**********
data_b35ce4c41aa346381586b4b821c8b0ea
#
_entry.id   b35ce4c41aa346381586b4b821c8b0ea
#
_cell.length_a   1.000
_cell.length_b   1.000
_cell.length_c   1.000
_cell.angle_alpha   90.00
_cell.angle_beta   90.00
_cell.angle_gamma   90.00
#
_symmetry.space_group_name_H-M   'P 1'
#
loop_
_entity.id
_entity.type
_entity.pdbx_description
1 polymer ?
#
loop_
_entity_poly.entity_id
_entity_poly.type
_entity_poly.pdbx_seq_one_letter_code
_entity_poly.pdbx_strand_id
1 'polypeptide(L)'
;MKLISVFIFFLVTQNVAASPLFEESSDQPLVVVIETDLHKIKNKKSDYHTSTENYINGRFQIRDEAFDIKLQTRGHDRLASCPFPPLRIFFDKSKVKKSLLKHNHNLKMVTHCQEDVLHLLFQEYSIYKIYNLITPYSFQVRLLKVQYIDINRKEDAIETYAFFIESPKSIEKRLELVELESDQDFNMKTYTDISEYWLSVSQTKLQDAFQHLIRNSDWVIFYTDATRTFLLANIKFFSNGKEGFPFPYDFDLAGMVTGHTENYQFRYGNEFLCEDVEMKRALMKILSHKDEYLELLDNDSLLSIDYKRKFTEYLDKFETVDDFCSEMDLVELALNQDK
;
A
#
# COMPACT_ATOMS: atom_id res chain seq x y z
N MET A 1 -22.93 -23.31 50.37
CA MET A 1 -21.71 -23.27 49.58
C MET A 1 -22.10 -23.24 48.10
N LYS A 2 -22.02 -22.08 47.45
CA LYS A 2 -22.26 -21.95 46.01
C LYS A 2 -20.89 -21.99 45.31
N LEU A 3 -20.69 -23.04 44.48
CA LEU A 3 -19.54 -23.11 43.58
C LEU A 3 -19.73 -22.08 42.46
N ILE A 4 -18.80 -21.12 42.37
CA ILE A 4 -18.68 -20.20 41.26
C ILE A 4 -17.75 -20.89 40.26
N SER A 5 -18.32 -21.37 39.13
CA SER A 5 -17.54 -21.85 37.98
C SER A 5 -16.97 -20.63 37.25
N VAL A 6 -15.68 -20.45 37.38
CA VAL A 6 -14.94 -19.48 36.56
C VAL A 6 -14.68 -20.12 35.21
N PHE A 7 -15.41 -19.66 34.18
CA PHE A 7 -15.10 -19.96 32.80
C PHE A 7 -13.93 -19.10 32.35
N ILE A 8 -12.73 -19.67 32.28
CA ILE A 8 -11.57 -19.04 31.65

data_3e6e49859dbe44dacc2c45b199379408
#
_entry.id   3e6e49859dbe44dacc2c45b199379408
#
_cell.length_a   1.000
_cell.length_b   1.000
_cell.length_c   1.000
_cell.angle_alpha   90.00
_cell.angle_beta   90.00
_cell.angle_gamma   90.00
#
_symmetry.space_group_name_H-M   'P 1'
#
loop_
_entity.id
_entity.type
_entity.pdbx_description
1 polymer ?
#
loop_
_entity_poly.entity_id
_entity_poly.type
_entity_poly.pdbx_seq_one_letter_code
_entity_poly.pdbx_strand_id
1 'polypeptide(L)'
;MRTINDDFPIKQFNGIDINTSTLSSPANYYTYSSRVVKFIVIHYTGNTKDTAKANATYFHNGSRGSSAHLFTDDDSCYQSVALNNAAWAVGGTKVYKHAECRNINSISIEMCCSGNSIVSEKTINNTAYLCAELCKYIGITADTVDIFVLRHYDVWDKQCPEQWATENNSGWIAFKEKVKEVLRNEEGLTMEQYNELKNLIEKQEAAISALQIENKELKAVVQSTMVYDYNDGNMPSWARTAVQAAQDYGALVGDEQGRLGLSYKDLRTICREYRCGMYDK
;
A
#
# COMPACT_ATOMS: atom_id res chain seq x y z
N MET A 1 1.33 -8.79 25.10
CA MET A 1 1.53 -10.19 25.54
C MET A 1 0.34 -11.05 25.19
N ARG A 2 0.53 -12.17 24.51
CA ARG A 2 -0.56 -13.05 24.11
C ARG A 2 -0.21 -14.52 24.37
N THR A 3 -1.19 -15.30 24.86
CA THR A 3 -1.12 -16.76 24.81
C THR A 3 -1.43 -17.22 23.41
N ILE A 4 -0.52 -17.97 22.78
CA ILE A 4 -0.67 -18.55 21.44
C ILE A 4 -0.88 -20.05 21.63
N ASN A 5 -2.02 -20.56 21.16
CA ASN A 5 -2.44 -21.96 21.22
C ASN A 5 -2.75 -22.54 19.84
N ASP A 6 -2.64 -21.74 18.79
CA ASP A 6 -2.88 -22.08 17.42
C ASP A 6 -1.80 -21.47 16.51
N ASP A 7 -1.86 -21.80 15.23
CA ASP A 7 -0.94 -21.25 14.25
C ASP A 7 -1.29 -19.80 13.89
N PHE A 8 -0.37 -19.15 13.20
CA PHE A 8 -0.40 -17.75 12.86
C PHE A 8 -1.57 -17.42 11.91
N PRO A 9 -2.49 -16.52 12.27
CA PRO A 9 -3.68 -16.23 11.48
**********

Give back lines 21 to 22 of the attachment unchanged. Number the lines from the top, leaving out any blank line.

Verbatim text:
_entity_poly.entity_id
_entity_poly.type